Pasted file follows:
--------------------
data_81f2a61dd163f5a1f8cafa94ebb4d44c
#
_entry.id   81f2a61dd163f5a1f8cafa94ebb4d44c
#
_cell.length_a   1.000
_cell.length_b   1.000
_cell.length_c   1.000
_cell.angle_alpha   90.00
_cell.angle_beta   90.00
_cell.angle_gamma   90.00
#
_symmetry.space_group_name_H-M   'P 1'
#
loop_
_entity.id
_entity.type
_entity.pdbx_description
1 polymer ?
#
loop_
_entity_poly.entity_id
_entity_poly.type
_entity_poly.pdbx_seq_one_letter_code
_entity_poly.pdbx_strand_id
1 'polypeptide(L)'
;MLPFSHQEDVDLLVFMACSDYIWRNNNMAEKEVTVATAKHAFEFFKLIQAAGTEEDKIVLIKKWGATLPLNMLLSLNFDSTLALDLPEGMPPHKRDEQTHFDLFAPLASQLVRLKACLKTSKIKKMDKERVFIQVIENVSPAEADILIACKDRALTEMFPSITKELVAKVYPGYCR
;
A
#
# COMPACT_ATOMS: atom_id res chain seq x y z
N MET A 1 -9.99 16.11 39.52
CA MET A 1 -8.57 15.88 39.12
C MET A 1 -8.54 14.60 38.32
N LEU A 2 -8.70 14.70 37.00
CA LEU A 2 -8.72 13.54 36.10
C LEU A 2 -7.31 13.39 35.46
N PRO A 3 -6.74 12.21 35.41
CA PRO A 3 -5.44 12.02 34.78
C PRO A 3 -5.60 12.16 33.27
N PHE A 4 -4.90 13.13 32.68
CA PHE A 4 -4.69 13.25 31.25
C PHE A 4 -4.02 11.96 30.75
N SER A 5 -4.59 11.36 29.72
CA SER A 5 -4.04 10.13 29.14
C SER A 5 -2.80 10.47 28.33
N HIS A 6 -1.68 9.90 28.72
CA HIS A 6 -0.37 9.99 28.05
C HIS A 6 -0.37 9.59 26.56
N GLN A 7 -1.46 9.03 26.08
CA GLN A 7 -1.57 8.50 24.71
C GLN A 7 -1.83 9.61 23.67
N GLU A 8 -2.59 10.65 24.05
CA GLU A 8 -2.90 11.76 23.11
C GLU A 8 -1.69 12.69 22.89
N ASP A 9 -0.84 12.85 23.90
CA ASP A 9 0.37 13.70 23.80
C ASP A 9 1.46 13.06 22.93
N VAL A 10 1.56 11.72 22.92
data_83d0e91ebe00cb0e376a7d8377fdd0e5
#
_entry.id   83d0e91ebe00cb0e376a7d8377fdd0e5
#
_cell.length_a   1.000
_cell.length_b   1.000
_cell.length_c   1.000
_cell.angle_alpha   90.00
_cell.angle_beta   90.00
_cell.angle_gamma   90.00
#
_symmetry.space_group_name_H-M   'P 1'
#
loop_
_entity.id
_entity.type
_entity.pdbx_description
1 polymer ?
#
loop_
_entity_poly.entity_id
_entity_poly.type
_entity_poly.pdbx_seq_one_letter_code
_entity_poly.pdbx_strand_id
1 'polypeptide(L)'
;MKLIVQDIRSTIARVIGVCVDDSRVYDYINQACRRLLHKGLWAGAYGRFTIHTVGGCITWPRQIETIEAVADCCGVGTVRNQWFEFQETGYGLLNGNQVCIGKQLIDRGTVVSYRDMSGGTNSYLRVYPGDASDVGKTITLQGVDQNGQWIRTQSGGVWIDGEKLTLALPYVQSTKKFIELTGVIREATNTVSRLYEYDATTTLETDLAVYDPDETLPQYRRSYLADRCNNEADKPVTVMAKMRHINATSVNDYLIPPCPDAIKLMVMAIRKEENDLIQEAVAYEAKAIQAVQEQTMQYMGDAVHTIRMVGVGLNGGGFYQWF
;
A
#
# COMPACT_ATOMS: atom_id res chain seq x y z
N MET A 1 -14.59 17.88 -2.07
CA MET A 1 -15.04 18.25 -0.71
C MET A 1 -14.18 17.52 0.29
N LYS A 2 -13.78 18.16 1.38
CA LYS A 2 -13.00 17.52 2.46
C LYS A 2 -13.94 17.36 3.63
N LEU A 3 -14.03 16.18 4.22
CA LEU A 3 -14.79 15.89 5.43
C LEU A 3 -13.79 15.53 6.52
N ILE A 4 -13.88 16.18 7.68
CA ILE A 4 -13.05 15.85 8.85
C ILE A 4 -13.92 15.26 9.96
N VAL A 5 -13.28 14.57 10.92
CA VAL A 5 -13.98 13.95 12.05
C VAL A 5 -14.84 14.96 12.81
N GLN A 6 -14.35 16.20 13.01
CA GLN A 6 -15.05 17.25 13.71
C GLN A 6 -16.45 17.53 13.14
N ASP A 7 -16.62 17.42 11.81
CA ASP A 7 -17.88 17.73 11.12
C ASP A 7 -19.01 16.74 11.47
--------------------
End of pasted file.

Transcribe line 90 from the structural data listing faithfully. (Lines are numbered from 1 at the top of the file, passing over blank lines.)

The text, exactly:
CA MET A 1 -15.04 18.25 -0.71